Pelosi hints Dems will play hardball to protect Dreamers

Greg Nash

House Minority Leader Nancy Pelosi (D-Calif.) on Monday wouldn’t rule out withholding support for end-of-the-year budget bills — and risk a government shutdown — if President Trump and the Republicans don’t agree to protections for immigrants brought to the country illegally as children.

“We have to do it before Christmas, that’s just the way it is,” she said Monday in an interview with The Washington Post.

Yet Pelosi acknowledged that the Democrats’ strategy is far from decided, and there are internal disagreements about the wisdom of showing their hand months ahead of December’s budget fight. 

“We’re not at that place yet,” she said. “Right now, we’re trying to get Republicans to vote on what we believe.”

President Trump last month sparked a scramble to safeguard the so-called “Dreamers” when he rescinded the Deferred Action for Childhood Arrivals (DACA) program, an Obama-era initiative providing work permits to hundreds of thousands of people brought to the United States illegally as children.

Pelosi and Senate Minority Leader Charles Schumer (D-N.Y.) met with Trump last month over dinner, where they agreed to the contours of a compromise that would couple protections for DACA beneficiaries with a series of border security enhancements acceptable to the Democrats. Schumer and Pelosi made clear they would reject any package that included new funding to expand Trump’s promised border wall.

But that agreement appeared threatened over the weekend after the White House released a series of immigration proposals the administration is demanding as part of any DACA fix. The list features a number of measures championed by tough-enforcement voices of the far right, including provisions to hire an additional 10,000 immigration agents; expedite deportation of those seeking asylum; withhold federal funding from cities that shield immigrants in the country illegally from federal law enforcers; and construct a physical wall along the U.S.-Mexico border — the most prominent plank of Trump’s successful presidential campaign.

The proposals were cheered by conservative Republicans, who argued the changes will protect both American jobs and public safety after years of what they deemed lax enforcement under former President Obama. But Democrats lashed out at the administration, accusing White House hard-liners of trying to scuttle a DACA deal before it can ever gain steam. And Pelosi on Monday said the administration’s principles are “un-American,” dismissing them out of hand.

“There’s nothing in it to negotiate because it does not have shared values of who we are as Americans,” she told the Post.

The Democrats have launched a discharge petition that would force a floor vote on the Dream Act, a proposal shielding more than 1 million immigrations in the U.S. illegally from deportation while creating an eventual pathway to citizenship. But the effort will almost certainly fail to attract the 218 signatures needed to compel a vote, and most observers predict the issue won’t be considered until December, when government funding expires.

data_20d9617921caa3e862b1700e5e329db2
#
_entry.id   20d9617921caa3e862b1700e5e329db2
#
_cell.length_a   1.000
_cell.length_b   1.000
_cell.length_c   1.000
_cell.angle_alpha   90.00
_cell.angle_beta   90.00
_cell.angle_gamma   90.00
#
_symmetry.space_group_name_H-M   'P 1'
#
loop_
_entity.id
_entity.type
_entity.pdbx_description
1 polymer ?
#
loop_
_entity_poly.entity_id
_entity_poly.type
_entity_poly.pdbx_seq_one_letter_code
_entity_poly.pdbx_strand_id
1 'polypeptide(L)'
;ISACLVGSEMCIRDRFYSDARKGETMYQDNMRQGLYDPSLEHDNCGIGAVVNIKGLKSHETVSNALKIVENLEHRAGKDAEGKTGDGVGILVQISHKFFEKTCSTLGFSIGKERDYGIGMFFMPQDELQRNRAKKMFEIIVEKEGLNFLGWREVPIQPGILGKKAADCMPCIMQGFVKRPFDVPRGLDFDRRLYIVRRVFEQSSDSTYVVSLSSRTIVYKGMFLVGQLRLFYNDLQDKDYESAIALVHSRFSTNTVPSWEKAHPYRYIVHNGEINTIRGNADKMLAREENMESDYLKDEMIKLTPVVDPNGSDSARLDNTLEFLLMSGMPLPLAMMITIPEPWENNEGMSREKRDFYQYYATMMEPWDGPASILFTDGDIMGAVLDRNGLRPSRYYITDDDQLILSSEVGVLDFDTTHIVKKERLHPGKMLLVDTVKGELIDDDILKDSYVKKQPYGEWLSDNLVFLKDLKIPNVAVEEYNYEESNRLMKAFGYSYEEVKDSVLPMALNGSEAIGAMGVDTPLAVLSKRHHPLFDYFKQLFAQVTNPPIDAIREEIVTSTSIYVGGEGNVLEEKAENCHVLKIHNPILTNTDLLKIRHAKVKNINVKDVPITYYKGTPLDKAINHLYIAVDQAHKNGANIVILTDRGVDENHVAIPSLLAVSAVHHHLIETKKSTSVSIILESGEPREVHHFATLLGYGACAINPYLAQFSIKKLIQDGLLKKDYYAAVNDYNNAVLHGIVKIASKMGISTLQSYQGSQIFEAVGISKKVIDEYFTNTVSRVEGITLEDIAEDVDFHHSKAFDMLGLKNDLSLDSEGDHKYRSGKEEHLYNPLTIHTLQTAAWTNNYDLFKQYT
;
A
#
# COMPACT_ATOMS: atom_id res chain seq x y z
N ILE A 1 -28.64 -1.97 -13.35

Many Democrats want to attach the Dream Act to that must-pass budget package, warning that they won’t support the legislation otherwise. It’s a scenario Pelosi declined to rule out this week.

“I fully intend to use every possibility” to protect the Dreamers, she told the Post. 

Pelosi took a good deal of heat last month from members of the Congressional Hispanic Caucus after she united with Trump on a budget package that excluded any Dreamer protections. Caucus leaders are already upping the pressure to ensure history doesn’t repeat.

“We’re going to use every leverage point we have at our disposal to protect theses Dreamers,” Rep. Michelle Lujan Grisham (D-N.M), head of the Congressional Hispanic Caucus, said on a press call Monday.

In rescinding DACA, Trump gave Congress until March 5 to come up with a legislative fix protecting enrollees from deportation. But Pelosi’s comments are the latest indication that the Democrats don’t want the issue to linger into 2018. 

The Democrats are also empowered by the simple fact that Trump, despite having rescinded the DACA program, says he supports action to protect the beneficiaries from deportation. Pelosi said she trusts Trump to follow through on that promise, suggesting an ideological divide between the president and the more conservative members of his staff. 

“I do believe the president when he says he wants to protect the Dreamers,” Pelosi said Monday. “I do not think what his staff put forward is in furtherance of that, in fact it’s endangering them.”

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